About 3 weeks ago I got contacted by Will Drewry from the oCERT Team about a possible XSS attack vector in the popoon externalinput class, which was discovered by Alexios Fakos. It used a (again stupid) behaviour by browsers which treat a “/” like a space, so something like <body/onload=alert(/hello/)> was not cleaned up… The actual fix was quite easy and a no-brainer. But as I always said that externalinput.php alone should not be used as your own line of defense, I went for a more thorough solution.
Many issues with cleaning XSS attacks comes from the fact, that browsers accept a lot of really f***ed up markup like the example above and therefore before actually trying to clean unwanted stuff away one should make a well formed HTML out of the input. Tidy does that job pretty well, the loadHTML method of PHP’s DomDocument class also produces well-formed XHTML as output. That’s what I always told people to do and that’s what we do since always in Flux CMS. That’s why Flux CMS is not affected by this exploit at all – some of the advantages of XML based CMS systems.
To more enforce that approach, I wrote a new class called lx_externalinput_clean, which uses the same regexes but does by default filter first the input with tidy, and if that’s not available with DomDocument->loadHTML and if even that is not available, it does a striptags(), just to be sure. This can be overridden, so that if you do that cleaning already before, you don’t have to do that again. I hope this helps people just blindly copying code :)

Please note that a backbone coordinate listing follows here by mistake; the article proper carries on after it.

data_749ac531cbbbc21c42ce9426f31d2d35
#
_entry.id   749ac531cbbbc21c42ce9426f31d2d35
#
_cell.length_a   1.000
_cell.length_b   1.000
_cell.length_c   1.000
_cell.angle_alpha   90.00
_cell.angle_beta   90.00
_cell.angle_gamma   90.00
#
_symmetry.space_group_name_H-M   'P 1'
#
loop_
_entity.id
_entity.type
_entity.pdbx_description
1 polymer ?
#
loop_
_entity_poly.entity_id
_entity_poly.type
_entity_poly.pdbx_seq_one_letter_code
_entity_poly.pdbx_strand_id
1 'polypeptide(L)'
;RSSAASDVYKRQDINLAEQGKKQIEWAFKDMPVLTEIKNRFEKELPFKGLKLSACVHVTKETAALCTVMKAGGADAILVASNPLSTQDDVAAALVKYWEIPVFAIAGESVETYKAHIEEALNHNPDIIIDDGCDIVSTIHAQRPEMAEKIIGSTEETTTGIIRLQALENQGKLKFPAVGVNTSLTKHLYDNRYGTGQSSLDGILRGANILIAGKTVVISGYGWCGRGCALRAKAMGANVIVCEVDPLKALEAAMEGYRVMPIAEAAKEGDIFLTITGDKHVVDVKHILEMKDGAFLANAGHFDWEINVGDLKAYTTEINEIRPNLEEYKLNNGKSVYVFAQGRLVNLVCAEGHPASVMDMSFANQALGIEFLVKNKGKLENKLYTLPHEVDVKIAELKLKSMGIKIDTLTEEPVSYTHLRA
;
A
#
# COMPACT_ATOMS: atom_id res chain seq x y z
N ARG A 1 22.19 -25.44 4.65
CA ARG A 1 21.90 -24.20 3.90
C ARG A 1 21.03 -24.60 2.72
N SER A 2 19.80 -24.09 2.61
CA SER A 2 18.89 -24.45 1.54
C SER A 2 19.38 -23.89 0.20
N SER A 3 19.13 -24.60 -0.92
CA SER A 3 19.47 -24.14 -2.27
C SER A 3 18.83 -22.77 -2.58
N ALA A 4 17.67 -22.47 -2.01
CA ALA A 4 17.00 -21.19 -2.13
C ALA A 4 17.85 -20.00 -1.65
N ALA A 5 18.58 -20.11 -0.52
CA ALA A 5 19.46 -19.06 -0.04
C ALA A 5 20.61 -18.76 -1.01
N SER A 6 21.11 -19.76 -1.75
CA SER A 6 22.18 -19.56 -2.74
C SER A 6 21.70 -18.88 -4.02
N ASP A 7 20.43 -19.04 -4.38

Having said that, the class still tries to clean many nasty things without first having to tidy up the HTML to get proper markup (and the above attack is also handled without tidy et al.). But there are most certainly more attacks possible which come from WTF-a-browser-does-parse-that? markup and using those tools should get rid of them for once and all. You have been warned, if you don’t use them.
You can also test the “new” tool over at labs.liip.ch/xsscleaner and check, if you find more vulnerabilities.
Thanks a lot to the oCERT team to give me this much time ahead to fix it and to inform a lot of other projects in advance which are apparently using my code.
The full advisory can be found at http://www.ocert.org/advisories/ocert-2008-012.html